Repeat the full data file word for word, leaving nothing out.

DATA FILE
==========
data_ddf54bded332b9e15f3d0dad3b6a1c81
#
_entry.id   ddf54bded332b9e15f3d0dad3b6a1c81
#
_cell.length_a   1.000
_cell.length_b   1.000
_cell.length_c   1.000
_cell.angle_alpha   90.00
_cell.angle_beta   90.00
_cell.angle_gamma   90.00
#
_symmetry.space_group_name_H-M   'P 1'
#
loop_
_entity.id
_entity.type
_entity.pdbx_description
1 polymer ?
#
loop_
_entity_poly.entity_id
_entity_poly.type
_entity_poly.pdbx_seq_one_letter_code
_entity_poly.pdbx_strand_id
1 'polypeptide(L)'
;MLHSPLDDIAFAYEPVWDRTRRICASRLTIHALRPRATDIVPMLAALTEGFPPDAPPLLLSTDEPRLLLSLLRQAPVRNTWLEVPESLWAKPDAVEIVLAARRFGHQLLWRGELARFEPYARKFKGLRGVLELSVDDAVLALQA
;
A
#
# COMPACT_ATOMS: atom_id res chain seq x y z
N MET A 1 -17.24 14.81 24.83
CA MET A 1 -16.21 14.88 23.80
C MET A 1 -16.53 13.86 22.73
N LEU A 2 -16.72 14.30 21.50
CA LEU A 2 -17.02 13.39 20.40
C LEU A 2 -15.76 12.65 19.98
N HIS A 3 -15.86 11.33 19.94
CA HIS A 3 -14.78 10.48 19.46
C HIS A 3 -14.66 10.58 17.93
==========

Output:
data_ddf54bded332b9e15f3d0dad3b6a1c81
#
_entry.id   ddf54bded332b9e15f3d0dad3b6a1c81
#
_cell.length_a   1.000
_cell.length_b   1.000
_cell.length_c   1.000
_cell.angle_alpha   90.00
_cell.angle_beta   90.00
_cell.angle_gamma   90.00
#
_symmetry.space_group_name_H-M   'P 1'
#
loop_
_entity.id
_entity.type
_entity.pdbx_description
1 polymer ?
#
loop_
_entity_poly.entity_id
_entity_poly.type
_entity_poly.pdbx_seq_one_letter_code
_entity_poly.pdbx_strand_id
1 'polypeptide(L)'
;MLHSPLDDIAFAYEPVWDRTRRICASRLTIHALRPRATDIVPMLAALTEGFPPDAPPLLLSTDEPRLLLSLLRQAPVRNTWLEVPESLWAKPDAVEIVLAARRFGHQLLWRGELARFEPYARKFKGLRGVLELSVDDAVLALQA
;
A
#
# COMPACT_ATOMS: atom_id res chain seq x y z
N MET A 1 -17.24 14.81 24.83
CA MET A 1 -16.21 14.88 23.80
C MET A 1 -16.53 13.86 22.73
N LEU A 2 -16.72 14.30 21.50
CA LEU A 2 -17.02 13.39 20.40
C LEU A 2 -15.76 12.65 19.98
N HIS A 3 -15.86 11.33 19.94
CA HIS A 3 -14.78 10.48 19.46
C HIS A 3 -14.66 10.58 17.93